Regardless of their members’ enthusiasm, the PEPA board argued that the potential cost put the project out of reach for the co-op. “I realize there is a demand for it. I would have loved to do it, but financially it is too much. The money wasn’t there...

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Posted April 15, 2020 by Katie Kienbaum

Two more electric cooperatives recently announced plans to build Fiber-to-the-Home (FTTH) networks to connect their rural members in the southeastern United States with high-quality Internet access.

The co-ops, Mississippi County Electric Cooperative (MCEC) in Arkansas and Monroe County Electric Power Association (EPA) in Mississippi, will partner with Conexon to manage network design, buildout, and implementation. Conexon has worked with dozens of rural electric cooperatives across the country to deploy broadband access to better serve their member-owners.

Rural communities in the southeast have long struggled with unreliable, unaffordable connectivity, and the current Covid-19 pandemic is further amplifying the health, education, and economic disparities that result from inequitable Internet access. But rural cooperatives, in the region and beyond, are stepping up to meet their members’ broadband needs.

Arkansas Co-op Continues Through Crisis

Big Lake Wildlife Refuge AR

Late last month in a Conexon press release, MCEC announced that it was launching a new subsidiary, MCEC Fiber, to offer its members Internet access with speeds up to one Gigabit per second symmetrical. With its new 600-mile fiber network, MCEC will join several other electric co-ops in Arkansas, including Ozarks Electric Cooperative and Craigshead Electric Cooperative Corporation, that have invested in broadband infrastructure for their communities.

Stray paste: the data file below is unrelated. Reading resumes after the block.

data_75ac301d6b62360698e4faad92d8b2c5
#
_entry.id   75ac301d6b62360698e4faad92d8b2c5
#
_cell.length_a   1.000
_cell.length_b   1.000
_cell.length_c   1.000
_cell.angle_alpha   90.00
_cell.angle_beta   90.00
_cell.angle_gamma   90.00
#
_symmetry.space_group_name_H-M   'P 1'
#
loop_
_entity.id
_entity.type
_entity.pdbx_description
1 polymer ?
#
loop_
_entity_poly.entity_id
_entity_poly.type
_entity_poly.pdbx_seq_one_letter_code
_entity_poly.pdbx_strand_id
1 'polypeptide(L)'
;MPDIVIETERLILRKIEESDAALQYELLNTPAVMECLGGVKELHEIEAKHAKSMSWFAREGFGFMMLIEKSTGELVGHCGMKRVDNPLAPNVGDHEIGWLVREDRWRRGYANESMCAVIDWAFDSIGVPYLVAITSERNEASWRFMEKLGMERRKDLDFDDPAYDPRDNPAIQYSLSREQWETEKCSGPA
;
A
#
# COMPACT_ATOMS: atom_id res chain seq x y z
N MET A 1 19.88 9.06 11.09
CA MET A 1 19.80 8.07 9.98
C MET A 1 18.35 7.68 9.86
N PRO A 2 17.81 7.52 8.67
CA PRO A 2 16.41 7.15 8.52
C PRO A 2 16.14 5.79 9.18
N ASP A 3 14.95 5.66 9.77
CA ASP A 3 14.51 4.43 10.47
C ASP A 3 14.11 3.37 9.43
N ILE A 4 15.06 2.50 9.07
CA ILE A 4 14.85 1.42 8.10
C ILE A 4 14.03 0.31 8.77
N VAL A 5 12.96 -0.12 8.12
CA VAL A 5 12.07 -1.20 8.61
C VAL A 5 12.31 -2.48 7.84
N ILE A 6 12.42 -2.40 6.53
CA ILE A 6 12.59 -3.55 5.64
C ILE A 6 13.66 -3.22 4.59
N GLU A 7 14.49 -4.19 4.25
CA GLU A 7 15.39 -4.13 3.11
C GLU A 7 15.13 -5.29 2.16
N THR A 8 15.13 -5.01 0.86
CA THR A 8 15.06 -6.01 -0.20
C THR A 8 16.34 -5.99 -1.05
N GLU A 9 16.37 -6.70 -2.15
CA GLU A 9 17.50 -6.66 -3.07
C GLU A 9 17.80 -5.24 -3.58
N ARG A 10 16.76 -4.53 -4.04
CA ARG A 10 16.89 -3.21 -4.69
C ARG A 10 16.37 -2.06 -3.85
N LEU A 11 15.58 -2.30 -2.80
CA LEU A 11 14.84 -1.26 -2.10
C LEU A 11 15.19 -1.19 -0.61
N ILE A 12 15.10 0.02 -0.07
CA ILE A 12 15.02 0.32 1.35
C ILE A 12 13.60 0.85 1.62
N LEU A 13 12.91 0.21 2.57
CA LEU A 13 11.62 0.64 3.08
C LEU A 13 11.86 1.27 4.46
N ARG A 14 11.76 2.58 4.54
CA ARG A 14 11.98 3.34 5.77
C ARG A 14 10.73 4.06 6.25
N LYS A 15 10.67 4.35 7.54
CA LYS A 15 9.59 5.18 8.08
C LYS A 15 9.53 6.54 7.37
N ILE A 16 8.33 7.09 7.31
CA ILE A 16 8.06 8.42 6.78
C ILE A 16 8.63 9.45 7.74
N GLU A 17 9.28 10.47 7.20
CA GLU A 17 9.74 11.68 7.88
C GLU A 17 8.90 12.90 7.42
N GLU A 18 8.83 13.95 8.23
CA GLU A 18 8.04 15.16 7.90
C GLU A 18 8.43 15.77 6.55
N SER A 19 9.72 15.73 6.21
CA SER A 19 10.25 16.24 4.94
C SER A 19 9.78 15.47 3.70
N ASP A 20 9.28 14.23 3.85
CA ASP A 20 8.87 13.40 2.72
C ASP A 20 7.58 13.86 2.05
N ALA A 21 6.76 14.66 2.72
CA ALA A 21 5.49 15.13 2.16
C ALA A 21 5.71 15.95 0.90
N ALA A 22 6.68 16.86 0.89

MCEC President and CEO Brad Harrison said in the release:

We have long seen the need of our members and communities for reliable and fast internet service, given that it has become a necessity in many parts of life . . . This network is important for our community, and Conexon opened our eyes to the fact that not only could we provide the service, but we could offer a gold-plated solution...

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Posted April 8, 2020 by Katie Kienbaum

Last fall, we reported on the large number of community-owned broadband networks among the applicants for the first round of the U.S. Department of Agriculture’s (USDA’s) ReConnect broadband program, which awards grants and loans to expand rural connectivity.

Since then, the USDA has distributed more than $620 million to 70 providers in 31 states as part of ReConnect round one. Just over half of the awardees are community networks, including rural cooperatives, local governments, community agencies, and a tribal provider. The other ReConnect awardees are locally owned providers. Almost all grant and loan recipients plan to build high-quality fiber networks with the funds.

While the impact will be limited by the relatively modest size of the program and restrictive eligibility requirements, the ReConnect awards will nevertheless lead to improved economic opportunity and quality of life in rural areas. These investments will enable more rural Americans to take advantage of precision agriculture, online education, and telehealth visits — services that are now more important than ever as the nation finds itself in the grips of a pandemic.

Co-ops, Munis Win Big

Approximately 30 rural telephone and electric cooperatives in 16 different states are taking home ReConnect grants and loans from the first round of funding. Co-op awards include a nearly $19 million grant for Alaska-based Cordova Telecom Cooperative, a $28 million grant and loan for Central Virginia Electric Cooperative, and a $2.73 million grant for Emery Telecom for projects in Colorado and Montana.

USDA logo